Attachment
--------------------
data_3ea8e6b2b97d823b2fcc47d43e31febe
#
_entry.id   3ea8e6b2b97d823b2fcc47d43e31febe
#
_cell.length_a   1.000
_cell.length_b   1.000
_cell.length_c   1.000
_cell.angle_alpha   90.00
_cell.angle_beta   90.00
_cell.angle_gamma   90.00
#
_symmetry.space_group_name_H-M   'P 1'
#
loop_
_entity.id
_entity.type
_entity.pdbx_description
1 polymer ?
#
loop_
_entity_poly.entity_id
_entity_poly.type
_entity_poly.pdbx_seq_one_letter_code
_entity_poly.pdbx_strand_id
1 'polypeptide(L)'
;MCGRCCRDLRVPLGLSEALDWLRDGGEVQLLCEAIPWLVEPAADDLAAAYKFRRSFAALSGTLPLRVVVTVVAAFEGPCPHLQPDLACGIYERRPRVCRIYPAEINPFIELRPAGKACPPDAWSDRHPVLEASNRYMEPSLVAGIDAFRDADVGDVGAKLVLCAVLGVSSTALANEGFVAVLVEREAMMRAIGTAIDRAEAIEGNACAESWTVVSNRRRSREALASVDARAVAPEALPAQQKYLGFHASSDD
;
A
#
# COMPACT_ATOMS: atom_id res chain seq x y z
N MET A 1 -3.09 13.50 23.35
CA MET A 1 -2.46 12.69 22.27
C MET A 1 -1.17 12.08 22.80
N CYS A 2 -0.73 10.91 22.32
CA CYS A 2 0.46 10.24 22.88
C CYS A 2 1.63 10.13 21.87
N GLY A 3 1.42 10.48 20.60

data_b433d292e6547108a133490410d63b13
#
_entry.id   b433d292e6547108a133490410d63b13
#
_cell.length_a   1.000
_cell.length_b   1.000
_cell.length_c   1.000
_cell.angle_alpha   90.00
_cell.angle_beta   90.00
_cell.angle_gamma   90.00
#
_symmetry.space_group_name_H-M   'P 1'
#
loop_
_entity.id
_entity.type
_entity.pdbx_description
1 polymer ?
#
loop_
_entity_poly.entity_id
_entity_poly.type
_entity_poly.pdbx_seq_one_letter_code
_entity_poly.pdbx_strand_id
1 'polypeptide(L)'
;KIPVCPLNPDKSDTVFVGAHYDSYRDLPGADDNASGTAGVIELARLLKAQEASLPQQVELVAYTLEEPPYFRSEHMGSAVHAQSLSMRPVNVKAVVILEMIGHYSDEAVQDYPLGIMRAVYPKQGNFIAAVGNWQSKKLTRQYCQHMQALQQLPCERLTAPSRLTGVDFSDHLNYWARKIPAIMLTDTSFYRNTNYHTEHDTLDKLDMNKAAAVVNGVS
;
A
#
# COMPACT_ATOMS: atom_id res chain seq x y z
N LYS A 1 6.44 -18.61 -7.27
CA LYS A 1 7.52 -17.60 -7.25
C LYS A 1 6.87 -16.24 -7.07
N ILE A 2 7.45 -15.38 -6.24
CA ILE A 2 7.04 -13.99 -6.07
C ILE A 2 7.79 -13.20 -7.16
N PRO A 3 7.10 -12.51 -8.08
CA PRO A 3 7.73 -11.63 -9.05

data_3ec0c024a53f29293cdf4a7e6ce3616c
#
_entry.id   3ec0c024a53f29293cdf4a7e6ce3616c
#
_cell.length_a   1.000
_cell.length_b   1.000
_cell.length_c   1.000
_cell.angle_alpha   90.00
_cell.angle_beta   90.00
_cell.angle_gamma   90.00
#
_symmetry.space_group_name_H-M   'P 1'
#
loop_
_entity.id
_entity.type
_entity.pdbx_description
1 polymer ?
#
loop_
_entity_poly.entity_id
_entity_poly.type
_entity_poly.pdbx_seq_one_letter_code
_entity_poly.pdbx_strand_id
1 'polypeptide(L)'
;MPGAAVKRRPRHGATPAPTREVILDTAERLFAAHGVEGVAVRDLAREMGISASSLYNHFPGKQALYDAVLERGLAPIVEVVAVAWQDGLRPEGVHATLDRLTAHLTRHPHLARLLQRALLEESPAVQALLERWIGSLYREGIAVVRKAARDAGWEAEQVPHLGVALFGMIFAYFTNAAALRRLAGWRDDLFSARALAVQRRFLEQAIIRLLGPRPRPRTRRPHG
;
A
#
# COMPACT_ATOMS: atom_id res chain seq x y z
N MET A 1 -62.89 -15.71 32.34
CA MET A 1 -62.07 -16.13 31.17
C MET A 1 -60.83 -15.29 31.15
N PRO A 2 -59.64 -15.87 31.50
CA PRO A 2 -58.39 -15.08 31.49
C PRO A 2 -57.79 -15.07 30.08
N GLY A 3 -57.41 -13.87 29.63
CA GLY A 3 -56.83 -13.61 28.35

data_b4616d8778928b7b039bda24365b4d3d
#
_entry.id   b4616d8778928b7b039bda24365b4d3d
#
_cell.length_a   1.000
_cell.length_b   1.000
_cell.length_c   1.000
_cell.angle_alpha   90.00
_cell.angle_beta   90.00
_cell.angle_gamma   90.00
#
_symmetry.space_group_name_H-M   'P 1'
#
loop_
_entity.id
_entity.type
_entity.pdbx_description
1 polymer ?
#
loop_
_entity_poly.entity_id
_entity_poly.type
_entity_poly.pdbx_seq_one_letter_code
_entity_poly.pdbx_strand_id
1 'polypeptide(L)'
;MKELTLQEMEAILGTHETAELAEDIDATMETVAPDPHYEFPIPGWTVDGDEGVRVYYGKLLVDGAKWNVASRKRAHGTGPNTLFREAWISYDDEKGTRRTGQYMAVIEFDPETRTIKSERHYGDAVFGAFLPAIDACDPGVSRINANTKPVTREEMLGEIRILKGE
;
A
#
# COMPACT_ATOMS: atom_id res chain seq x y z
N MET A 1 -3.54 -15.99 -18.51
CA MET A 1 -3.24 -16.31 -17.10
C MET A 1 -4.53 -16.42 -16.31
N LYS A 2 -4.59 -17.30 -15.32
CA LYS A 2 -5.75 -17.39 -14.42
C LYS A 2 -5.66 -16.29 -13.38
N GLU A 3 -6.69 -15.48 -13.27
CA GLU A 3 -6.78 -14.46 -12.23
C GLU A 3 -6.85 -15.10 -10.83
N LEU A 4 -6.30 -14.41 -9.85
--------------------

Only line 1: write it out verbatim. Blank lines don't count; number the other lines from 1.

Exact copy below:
data_3ea8e6b2b97d823b2fcc47d43e31febe